Did you have a quiet Christmas? What about New Year? While New Years Eve is the busiest time for text messages, maybe you didn’t get any. And if you're a Nokia user, there may be a reason for that. You might have been struck by the Curse of Silence bug that has been floating around for a while, and has been recently made public …
Just tell me where
Where can I download this app? I've been trying to figure out how to turn off texting since I got my first phone bill and the helpful folks at T-mobeHell can't seem to stop them either. Sure I can log into the website and select all the right buttons but it always tells me it has encountered a problem and can't complete the request so I should try again later. Well now, why would it, given that they charge me for every text coming to or going from my phone?
Oh, customer support is more like corporate support, "I feel your pain, now we could resolve this if you weren't so stupid and used the web page like you are supposed to."
Sounds like . . .
Sounds like a feature rather than a bug. If this was a real problem, wouldn't the networks have already been screaming over lost tariffs on text messages?
Also, you failed to report, does the person who sends a text message to a mute phone receive a bounced message notice, or do they think the recipient is just a little rude to not reply?
and i thought i just got no xmas or happy new msg;s as i was a billy no mates, now i realise its because i have an s60 phone from nokia, oh hang on its badged samsung but you know what i mean.
now i should txt all those people who i thought never texted me and say sorry for not receiving their txt's.............
Not just a Nokia problem
That problem could not only be restricted to Nokia, but Nokia is notorious for writing bad software.
No Revenue lost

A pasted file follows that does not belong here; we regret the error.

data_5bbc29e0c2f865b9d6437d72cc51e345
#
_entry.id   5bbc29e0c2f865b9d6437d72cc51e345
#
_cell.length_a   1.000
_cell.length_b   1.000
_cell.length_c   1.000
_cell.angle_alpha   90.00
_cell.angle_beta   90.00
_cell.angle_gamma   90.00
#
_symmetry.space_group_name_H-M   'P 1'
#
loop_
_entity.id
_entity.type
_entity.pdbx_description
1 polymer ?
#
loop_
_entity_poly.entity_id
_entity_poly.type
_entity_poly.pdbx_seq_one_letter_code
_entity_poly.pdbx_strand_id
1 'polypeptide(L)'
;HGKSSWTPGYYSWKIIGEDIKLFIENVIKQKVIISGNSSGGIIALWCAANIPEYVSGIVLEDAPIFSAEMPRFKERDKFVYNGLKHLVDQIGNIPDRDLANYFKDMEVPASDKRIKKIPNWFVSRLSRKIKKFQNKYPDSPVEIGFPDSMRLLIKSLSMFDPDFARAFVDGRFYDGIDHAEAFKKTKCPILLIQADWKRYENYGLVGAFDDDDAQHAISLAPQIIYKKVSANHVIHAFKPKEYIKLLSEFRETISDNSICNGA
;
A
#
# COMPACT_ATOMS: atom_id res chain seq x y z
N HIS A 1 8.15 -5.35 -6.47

The phone companies still make money from texts sent to "silent" phones - the problem is on the handset itself, not in the network, so the message is still delivered to the phone. Of course, they won't make money on the replies that aren't going to be sent, but given how many people are using text "bundles" that doesn't matter as much.
How very typical of Nokia...
Their wall of silence when problems arise is so very typical.
The Nokia N85 was only released three months ago, and within a month, the d-panel was falling off review models because it's held on by glue and is constantly hammered by fingers due to the built-in buttons. Many of these handsets are owned by well-known Nokia *advocates* (mods at Nokia-centric forums), so it's difficult to put this down to dirty tricks by the competition, but Nokia chose to say nothing.
A month later, reports started springing up all over the place of the same panel falling off purchased models... and at £400 a pop, you'd think Nokia would at least acknowledge the problem and declare a change in manufacturing methods to make the handset more robust. The d-panel on my own N85 was falling off on the day of purchase (direct from Nokia UK so not a knock-off), and when I challenged them on the phone, they refused to acknowledge it. Despite me pointing to photos all over the web of the d-panel falling off, they said it was a one-off problem.
Still now, more and more reports come in of N85s falling apart, but Nokia remain silent.
Something tells me they'll address the SMS/MMS issue because it can be resolved with a firmware update. As for the incredible disintegrating N85... I'm sure they'll continue to quietly rip off unsuspecting punters to the tune of £400 quid simply because they can.
I know a few people at work who could do with receiving this bug. Anyone know if a similar one is available for Sony/Ericsson?